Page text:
groovy
  1. groovy
  2. GROOVY-3578

Ordering of files passed to compiler affects whether some (invalid) generics errors get reported

    Details

    • Type: Bug Bug
    • Status: Closed Closed
    • Priority: Blocker Blocker
    • Resolution: Fixed
    • Affects Version/s: None
    • Fix Version/s: 1.6.5, 1.7-beta-2
    • Component/s: Compiler
    • Labels:
      None
    • Environment:
      Windows 7
    • Number of attachments :
      0

      Description

      I have two files:

      — A.groovy

      package p;
      
      public class A<T> {
      }
      

      — B.groovy

      package p;
      
      class B extends A<String> {
      }
      

      Depending on the order in which they are passed to groovyc, I may get an error:

      > groovyc A.groovy B.groovy

      works fine.

      > groovyc B.groovy A.groovy

      org.codehaus.groovy.control.MultipleCompilationErrorsException: startup
      failed, B.groovy: 3: The type String is not a valid substitute for the
      bounded parameter <T>
      @ line 3, column 17.
      class B extends A<String> {
      ^
      1 error

      This happens because the generics checking is done as part of the resolution phase. From CompilationUnit:

      private final SourceUnitOperation resolve = new SourceUnitOperation() {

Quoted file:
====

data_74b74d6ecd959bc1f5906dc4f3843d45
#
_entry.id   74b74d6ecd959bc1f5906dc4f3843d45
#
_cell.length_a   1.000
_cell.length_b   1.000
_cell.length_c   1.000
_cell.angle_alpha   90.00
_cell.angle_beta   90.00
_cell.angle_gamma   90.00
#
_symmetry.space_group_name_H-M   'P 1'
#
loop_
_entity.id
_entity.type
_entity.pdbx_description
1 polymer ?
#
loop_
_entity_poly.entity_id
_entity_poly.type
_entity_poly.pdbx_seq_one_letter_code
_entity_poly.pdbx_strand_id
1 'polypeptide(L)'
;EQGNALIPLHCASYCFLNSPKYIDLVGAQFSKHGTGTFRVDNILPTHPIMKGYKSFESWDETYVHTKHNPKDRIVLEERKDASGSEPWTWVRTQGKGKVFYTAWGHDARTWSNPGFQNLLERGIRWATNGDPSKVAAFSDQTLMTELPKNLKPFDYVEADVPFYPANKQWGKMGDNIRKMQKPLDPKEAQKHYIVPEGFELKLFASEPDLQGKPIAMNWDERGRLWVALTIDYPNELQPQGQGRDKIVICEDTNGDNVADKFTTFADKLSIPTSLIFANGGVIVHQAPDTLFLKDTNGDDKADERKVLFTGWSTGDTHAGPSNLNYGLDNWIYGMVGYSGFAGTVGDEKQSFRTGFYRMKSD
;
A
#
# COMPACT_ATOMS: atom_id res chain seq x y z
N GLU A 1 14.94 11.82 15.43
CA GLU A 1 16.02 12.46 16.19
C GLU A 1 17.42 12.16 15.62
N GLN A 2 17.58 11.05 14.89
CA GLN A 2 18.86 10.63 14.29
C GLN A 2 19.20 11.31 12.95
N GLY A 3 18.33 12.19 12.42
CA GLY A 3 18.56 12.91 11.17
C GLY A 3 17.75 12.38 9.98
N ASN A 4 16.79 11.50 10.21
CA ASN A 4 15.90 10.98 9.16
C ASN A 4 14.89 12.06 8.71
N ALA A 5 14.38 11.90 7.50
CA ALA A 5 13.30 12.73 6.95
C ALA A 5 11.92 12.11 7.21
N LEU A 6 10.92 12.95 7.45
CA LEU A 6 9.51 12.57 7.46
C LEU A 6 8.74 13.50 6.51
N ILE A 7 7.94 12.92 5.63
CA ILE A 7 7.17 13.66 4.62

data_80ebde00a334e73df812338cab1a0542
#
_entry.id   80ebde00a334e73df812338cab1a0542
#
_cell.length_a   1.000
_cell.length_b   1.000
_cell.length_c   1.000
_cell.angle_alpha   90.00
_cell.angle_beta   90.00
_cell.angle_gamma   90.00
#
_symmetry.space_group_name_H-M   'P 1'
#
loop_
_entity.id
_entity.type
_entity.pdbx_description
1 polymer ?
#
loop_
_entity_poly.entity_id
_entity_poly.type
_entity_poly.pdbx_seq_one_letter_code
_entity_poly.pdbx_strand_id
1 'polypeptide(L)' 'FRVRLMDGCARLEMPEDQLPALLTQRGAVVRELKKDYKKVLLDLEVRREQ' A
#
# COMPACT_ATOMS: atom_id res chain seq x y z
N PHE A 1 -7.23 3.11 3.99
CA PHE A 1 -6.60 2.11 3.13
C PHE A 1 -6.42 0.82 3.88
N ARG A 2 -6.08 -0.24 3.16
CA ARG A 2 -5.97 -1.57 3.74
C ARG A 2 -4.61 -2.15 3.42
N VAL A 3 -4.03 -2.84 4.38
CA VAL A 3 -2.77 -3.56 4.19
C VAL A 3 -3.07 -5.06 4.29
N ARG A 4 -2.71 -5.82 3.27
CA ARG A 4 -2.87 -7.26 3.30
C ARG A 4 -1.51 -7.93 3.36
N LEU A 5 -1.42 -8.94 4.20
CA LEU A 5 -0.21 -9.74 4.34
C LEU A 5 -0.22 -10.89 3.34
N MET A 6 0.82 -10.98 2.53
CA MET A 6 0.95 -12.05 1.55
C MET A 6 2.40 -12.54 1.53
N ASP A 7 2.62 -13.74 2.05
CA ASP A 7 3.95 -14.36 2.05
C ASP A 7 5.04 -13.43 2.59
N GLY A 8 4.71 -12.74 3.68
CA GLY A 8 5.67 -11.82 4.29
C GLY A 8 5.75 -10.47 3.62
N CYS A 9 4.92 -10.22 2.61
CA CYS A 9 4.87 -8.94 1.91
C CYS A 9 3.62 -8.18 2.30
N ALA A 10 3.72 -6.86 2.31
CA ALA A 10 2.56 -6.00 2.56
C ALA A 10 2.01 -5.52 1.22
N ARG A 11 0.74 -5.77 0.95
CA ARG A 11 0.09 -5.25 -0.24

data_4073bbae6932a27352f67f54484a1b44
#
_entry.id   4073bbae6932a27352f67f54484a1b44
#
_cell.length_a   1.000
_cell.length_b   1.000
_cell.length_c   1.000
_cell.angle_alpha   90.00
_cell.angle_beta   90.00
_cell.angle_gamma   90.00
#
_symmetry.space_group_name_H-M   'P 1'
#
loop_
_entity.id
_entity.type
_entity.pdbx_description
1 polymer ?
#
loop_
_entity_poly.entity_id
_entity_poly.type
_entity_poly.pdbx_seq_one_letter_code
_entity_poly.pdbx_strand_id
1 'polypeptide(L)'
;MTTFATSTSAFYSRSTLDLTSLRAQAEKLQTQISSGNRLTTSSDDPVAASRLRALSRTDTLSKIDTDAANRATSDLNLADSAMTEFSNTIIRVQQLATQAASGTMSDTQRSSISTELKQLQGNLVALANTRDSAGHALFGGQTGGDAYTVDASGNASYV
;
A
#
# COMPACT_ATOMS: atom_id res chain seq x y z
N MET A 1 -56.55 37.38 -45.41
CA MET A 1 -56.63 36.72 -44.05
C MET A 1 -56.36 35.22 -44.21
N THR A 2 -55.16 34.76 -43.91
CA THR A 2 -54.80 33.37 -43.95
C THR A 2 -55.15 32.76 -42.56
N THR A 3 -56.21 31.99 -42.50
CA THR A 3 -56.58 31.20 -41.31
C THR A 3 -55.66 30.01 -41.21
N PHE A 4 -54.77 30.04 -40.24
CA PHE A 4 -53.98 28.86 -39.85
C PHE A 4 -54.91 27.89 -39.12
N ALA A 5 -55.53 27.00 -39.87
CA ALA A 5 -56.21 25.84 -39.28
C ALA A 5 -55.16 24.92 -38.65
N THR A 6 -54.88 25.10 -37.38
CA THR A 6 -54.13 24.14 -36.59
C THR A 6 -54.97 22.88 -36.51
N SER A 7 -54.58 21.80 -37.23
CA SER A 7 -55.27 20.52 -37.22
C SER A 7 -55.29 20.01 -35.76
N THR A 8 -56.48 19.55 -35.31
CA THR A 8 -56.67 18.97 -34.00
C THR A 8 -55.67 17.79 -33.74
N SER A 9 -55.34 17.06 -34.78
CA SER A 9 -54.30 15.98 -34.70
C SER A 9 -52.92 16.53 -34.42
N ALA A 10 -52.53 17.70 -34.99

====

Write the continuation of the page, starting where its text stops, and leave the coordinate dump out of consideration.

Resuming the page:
public void call(SourceUnit source) throws CompilationFailedException {
                  List classes = source.ast.getClasses();
                  for (Iterator it = classes.iterator(); it.hasNext();) {
                      ClassNode node = (ClassNode) it.next();
      
                      VariableScopeVisitor scopeVisitor = new VariableScopeVisitor(source);
                      scopeVisitor.visitClass(node);
      
                      resolveVisitor.startResolving(node, source);
      
                      GenericsVisitor genericsVisitor = new GenericsVisitor(source);
                      genericsVisitor.visitClass(node);
                  }
      
              }
          };
      

      if the generics check is performed before the types involved (like A) are resolved, you get this problem. The solution is to break that into two phases: resolution and then generics checking (take the last two lines from the resolution phase and move them into a new phase, done after resolution):

          /**
           * Check generics usage
           */
          private final SourceUnitOperation checkGenerics = new SourceUnitOperation() {
              public void call(SourceUnit source) throws CompilationFailedException {
                  List classes = source.ast.getClasses();
                  for (Iterator it = classes.iterator(); it.hasNext();) {
                      ClassNode node = (ClassNode) it.next();
      
                      GenericsVisitor genericsVisitor = new GenericsVisitor(source);
                      genericsVisitor.visitClass(node);
                  }
      
              }
          };
      

      then the order doesn't matter.

        Activity

          People

          • Assignee:
            blackdrag blackdrag
            Reporter:
            Andy Clement
          • Votes:
            0 Vote for this issue
            Watchers:
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            Dates

            • Created:
              Updated:
              Resolved: